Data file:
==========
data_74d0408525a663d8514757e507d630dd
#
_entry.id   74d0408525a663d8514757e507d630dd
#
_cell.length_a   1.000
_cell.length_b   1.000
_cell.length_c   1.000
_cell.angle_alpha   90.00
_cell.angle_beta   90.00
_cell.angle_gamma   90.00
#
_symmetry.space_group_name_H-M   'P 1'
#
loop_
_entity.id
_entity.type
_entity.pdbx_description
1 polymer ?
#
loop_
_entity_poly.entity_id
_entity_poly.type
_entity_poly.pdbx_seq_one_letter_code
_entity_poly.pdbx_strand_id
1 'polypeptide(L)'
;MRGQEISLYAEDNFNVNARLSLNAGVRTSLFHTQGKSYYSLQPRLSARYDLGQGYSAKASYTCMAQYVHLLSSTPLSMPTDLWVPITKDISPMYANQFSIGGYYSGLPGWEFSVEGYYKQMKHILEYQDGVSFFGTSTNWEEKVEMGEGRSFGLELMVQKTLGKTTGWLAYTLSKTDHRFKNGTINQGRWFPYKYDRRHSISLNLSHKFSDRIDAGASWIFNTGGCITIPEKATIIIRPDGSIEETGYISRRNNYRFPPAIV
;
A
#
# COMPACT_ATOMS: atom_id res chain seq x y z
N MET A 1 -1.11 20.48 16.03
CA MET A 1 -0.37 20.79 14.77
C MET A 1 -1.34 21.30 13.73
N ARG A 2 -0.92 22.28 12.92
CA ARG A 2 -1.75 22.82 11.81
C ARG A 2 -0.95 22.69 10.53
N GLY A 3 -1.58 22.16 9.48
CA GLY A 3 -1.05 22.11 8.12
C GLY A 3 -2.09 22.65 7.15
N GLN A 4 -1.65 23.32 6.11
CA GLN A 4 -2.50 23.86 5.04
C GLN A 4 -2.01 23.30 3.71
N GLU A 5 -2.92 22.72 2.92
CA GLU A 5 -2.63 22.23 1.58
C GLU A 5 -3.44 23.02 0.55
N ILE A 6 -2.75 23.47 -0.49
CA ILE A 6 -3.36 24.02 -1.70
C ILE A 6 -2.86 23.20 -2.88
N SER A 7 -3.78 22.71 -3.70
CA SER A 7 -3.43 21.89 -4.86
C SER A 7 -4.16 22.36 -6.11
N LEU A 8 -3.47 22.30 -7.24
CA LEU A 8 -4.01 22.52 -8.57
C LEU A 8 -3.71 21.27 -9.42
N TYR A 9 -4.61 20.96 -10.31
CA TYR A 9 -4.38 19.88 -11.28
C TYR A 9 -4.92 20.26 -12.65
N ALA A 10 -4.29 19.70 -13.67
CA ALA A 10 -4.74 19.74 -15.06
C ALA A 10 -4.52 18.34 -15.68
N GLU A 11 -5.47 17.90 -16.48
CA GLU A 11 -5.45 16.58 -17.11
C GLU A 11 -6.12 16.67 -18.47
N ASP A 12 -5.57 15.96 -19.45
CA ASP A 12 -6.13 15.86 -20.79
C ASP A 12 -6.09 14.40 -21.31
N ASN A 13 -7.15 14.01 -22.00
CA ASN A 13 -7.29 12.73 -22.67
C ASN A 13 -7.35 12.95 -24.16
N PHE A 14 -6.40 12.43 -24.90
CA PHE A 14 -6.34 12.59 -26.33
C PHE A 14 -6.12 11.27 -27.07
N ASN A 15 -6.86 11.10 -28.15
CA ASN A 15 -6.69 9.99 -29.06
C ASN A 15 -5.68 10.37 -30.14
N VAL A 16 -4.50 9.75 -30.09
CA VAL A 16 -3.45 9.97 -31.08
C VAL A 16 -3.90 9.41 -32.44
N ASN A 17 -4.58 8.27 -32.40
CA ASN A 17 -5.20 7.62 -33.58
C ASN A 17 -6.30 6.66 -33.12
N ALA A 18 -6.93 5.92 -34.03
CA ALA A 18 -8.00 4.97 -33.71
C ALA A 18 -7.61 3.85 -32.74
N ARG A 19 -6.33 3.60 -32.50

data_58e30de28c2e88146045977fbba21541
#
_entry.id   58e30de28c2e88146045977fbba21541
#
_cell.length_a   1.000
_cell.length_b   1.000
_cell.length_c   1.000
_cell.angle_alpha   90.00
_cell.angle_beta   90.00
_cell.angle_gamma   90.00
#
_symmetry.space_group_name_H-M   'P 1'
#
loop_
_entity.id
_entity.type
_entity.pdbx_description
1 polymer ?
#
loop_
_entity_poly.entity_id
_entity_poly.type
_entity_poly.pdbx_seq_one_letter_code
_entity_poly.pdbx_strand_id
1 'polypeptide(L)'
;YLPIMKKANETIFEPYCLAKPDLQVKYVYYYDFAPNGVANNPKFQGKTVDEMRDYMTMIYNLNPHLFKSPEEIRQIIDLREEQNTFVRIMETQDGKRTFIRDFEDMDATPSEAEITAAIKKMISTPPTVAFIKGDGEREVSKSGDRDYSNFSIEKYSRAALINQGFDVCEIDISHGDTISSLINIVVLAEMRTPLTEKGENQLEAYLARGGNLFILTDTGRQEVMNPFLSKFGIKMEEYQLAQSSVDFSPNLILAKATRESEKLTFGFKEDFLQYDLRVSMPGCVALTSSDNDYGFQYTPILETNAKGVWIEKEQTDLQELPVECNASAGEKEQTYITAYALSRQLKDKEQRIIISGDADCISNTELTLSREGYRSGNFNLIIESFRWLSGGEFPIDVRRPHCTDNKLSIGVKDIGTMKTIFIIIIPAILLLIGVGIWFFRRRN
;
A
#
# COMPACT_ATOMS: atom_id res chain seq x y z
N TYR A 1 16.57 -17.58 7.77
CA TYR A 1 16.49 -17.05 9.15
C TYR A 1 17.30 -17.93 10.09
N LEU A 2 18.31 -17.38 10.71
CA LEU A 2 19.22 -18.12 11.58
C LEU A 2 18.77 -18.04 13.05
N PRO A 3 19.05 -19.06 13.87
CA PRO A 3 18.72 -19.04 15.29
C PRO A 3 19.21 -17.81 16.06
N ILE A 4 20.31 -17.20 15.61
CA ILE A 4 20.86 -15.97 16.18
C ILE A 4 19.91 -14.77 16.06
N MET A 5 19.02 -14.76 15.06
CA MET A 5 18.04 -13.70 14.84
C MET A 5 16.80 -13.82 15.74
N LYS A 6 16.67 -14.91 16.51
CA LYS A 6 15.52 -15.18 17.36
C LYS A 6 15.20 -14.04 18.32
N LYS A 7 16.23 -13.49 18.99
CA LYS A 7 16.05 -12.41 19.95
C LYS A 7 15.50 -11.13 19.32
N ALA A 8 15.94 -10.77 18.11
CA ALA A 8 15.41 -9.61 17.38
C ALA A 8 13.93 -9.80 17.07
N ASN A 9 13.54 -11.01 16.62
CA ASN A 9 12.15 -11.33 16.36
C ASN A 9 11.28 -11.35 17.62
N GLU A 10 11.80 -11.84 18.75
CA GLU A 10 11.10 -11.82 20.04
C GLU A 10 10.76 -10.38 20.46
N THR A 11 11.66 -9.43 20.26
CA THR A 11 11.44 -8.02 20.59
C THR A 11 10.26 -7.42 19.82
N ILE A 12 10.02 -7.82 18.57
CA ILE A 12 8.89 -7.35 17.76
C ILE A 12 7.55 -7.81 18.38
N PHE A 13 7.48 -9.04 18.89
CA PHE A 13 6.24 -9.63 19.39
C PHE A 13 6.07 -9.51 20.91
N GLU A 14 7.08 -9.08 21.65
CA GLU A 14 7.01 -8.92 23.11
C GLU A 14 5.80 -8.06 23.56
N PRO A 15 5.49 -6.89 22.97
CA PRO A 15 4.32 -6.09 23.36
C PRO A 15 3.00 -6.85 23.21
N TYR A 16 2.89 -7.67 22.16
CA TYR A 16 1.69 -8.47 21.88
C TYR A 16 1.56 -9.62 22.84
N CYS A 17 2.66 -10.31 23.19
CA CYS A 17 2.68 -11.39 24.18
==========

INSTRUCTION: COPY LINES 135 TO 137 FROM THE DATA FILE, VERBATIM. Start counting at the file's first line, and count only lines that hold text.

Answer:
CA LYS A 7 16.05 -12.41 19.95
C LYS A 7 15.50 -11.13 19.32
N ALA A 8 15.94 -10.77 18.11